Understanding PTSD and Finding an Effective Therapy
Post-traumatic stress disorder (PTSD) is a painful and debilitating mental health condition suffered by millions of people each year in the United States. Many different types of traumatic situations and events can cause a person to develop PTSD, and not everyone who experiences trauma gets PTSD.
For those who are affected by this mental health diagnosis, finding a mental health provider with the right experience and interpersonal rapport can be both a challenge and a key to regaining control of life as quickly as possible.
Understanding the nature of PTSD as a mental health condition and knowing about the available treatment options are the first steps in finding a PTSD provider who works for you. Each person affected by PTSD is different, and many who are struggling with this condition try several therapeutic options before finding the right approach for their situation.
If you or a loved one suffer from PTSD symptoms, it is essential to know that help is available, and recovery is possible. The critical point is to keep working toward healing, be patient with yourself, and seek a compassionate and experienced PTSD provider who can support and help you along the way.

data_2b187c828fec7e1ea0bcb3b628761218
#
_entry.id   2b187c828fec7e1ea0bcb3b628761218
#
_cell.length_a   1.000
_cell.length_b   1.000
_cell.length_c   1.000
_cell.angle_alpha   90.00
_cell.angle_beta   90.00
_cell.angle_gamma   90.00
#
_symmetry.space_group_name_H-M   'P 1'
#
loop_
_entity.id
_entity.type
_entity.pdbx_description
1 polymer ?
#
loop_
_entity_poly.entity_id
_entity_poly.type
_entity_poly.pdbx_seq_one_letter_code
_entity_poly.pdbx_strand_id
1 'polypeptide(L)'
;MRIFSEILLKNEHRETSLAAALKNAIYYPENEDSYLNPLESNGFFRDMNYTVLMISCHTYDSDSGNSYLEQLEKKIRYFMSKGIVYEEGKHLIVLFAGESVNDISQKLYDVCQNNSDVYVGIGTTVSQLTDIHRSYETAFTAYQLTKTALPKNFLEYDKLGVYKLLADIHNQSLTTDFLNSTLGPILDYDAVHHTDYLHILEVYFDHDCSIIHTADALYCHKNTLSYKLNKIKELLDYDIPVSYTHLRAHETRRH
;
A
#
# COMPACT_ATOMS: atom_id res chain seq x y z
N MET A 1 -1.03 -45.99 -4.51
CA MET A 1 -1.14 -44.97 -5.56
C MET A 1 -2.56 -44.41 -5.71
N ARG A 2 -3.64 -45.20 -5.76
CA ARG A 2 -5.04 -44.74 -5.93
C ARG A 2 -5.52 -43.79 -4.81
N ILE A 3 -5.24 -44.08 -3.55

Symptoms and Prevalence of PTSD
According to the National Institute of Mental Health, 3.6 percent of the adult U.S. population has PTSD symptoms each year. In any given year, this equals approximately 10 million adults with a PTSD diagnosis. Women are more likely to develop PTSD as a result of trauma than men, and children can also be diagnosed with this condition.
People who develop PTSD have some or all of these symptoms:
- Intrusive flashbacks of images, sensations, or emotions associated with the traumatic events
- Difficulty controlling emotions, especially rage and fear
- Hyper-vigilance and difficulty feeling safe or trusting people
- Increased startle response
- Nightmares and difficulty sleeping